The next two performances, Salomes, a year apart turned me into a total admirer.  In New York's Carnegie Hall with the Cleveland Orchestra under Franz Welser-Möst, Nina sparkled, truly topping the all-star cast.  If she had not been too familiar to New York audiences, she won them over that night.  She soared on Salome's high tessitura commandingly, calling on every dynamic shade and practically dwarfing the orchestra with her radiating resonance--All at the service of a deft musical and dramatic interpretation.  That concert Salome was more "femme fatale" than "crazy lolita!"

A year and a few months later, the Stockholm Salome took on dimensions both vocally and dramatically that were hinted at in New York.  The simple but profoundly multidimensional staging by Sofia Jupiter must have contributed to this.  She was buttressed by the vocally superb Austrian baritone Josef Wagner as Jochanaan and one of my clients, Niklas Björling Rygert, perhaps Sweden's most gifted singing-actor on the male side, was her unforgettable Herodes.  Nevertheless, these magnificent artists only supported the central figure which is Nina Stemme's Salome.  My girlfriend, who had also experienced the New York Salome, was so impressed by Nina's "girly" demeanor even when singing giant dramatic soprano tones.  Strauss created a version of the opera whereby the orchestra is reduced to facilitate the possibility of a lighter voice singing the role in order to emphasize the childlike nature of the character.  Those incarnations have always left me wanting more voice.  This is a piece written for a great actress who can give the impression of a young girl while erupting in rich tones that leaves the fullest orchestras in the dust.  This Nina Stemme does!  Her portrayal left nothing wanting.  The capacity house was on its feet for more than 15 curtain calls and they would have continued their rhythmic standing ovation (me included) if the stage manager had not called for house lights.

At the post-premiere reception, I was speechless, not knowing what to say to this magnificent woman. So I said simply: "How?..." "Every day is different" she replied.  "I must find it each time..."  But in fact I knew how.  This is the kind of results some singers used to get in their youth because they were talented enough and took a year to prepare a degree recital, where every note was carefully studied.  Most top professionals can put out a very good product that would please most critics, but this level of specificity and effortlessness in the production of an Olympic level effort is not accomplished because one is "gifted".  Jussi Björling used to get upset when people assumed singing came easily to him.  He wanted people to know how difficult the preparation was in order to make it look easy.  Nina's work ethic was already noticeable by her friends in the Stockholm youth choir, as one of her former colleagues revealed to me recently.  That work ethic has only matured.  Hers is a big voice for big roles, yet she can sing the most ravishing pianissimi without losing any part of her rich timbre.  This requires great skill, hours of practice, determination...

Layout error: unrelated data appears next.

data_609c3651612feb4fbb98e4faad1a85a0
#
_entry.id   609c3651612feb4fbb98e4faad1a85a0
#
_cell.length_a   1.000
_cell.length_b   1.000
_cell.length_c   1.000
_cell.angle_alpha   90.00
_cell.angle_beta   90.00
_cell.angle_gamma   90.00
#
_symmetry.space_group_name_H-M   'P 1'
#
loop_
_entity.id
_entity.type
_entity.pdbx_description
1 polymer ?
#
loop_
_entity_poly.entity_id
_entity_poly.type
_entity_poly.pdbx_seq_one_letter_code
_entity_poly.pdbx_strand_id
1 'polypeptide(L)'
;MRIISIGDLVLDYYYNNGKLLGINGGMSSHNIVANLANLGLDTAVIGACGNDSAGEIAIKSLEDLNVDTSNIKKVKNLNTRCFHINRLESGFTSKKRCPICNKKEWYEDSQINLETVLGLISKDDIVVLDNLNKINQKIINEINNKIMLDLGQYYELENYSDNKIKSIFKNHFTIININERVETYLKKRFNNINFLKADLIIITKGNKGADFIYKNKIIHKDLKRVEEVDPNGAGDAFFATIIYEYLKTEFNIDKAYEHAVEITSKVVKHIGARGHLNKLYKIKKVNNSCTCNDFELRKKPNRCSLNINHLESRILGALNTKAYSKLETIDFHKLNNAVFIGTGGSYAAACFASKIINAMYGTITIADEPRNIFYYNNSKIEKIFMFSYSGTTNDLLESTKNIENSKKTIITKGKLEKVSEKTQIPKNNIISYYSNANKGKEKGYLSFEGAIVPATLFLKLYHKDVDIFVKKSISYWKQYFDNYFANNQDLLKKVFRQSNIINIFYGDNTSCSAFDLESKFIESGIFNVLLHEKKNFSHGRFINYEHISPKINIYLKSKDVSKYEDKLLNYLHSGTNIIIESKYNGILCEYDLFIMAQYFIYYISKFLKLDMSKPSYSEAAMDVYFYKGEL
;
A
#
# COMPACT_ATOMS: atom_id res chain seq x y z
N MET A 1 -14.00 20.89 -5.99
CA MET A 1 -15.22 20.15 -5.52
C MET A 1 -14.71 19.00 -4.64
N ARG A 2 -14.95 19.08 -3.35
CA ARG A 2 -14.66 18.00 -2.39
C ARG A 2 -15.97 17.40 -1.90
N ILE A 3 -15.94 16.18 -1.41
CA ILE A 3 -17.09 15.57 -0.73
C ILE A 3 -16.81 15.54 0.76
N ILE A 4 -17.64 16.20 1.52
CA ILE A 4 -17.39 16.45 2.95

As I wait for a too early flight from Frankfurt to New York, I could not take my mind away from the powerful emotions I was left with after that performance a few days ago in Stockholm.  I felt compelled to put these thoughts here.  Yet I know I am too fatigued right to be as eloquent as deserves Nina Stemme's unique, far-reaching skills.  I will only say this:  If I were to chose one performer I would recommend for my students to emulate, it would have to be Nina.  Every time I see her, I have the strong feeling that the art of opera is alive and well and it remains "noble"!  Thank you Nina!

© 12/6/2023